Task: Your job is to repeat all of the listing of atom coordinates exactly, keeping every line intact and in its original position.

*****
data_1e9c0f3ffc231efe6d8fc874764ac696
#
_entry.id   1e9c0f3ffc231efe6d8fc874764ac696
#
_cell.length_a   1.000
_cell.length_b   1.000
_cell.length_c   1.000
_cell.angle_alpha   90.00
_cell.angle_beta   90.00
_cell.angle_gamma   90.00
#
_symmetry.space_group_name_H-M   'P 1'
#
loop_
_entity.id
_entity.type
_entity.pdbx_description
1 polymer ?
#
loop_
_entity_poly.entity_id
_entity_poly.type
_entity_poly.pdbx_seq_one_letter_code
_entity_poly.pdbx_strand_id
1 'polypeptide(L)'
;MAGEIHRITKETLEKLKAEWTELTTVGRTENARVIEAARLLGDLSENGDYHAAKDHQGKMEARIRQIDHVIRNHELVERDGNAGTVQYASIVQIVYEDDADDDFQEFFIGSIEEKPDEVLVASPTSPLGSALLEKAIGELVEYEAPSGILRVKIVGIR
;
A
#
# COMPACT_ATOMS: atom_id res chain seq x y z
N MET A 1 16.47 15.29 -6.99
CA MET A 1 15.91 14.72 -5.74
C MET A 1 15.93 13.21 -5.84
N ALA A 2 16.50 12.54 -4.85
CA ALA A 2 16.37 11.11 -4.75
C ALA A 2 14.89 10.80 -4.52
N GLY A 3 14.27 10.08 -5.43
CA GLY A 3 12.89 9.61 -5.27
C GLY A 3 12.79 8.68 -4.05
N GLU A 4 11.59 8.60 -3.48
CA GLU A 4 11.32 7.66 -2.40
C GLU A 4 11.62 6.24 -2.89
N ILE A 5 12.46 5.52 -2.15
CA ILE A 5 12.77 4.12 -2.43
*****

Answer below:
data_1e9c0f3ffc231efe6d8fc874764ac696
#
_entry.id   1e9c0f3ffc231efe6d8fc874764ac696
#
_cell.length_a   1.000
_cell.length_b   1.000
_cell.length_c   1.000
_cell.angle_alpha   90.00
_cell.angle_beta   90.00
_cell.angle_gamma   90.00
#
_symmetry.space_group_name_H-M   'P 1'
#
loop_
_entity.id
_entity.type
_entity.pdbx_description
1 polymer ?
#
loop_
_entity_poly.entity_id
_entity_poly.type
_entity_poly.pdbx_seq_one_letter_code
_entity_poly.pdbx_strand_id
1 'polypeptide(L)'
;MAGEIHRITKETLEKLKAEWTELTTVGRTENARVIEAARLLGDLSENGDYHAAKDHQGKMEARIRQIDHVIRNHELVERDGNAGTVQYASIVQIVYEDDADDDFQEFFIGSIEEKPDEVLVASPTSPLGSALLEKAIGELVEYEAPSGILRVKIVGIR
;
A
#
# COMPACT_ATOMS: atom_id res chain seq x y z
N MET A 1 16.47 15.29 -6.99
CA MET A 1 15.91 14.72 -5.74
C MET A 1 15.93 13.21 -5.84
N ALA A 2 16.50 12.54 -4.85
CA ALA A 2 16.37 11.11 -4.75
C ALA A 2 14.89 10.80 -4.52
N GLY A 3 14.27 10.08 -5.43
CA GLY A 3 12.89 9.61 -5.27
C GLY A 3 12.79 8.68 -4.05
N GLU A 4 11.59 8.60 -3.48
CA GLU A 4 11.32 7.66 -2.40
C GLU A 4 11.62 6.24 -2.89
N ILE A 5 12.46 5.52 -2.15
CA ILE A 5 12.77 4.12 -2.43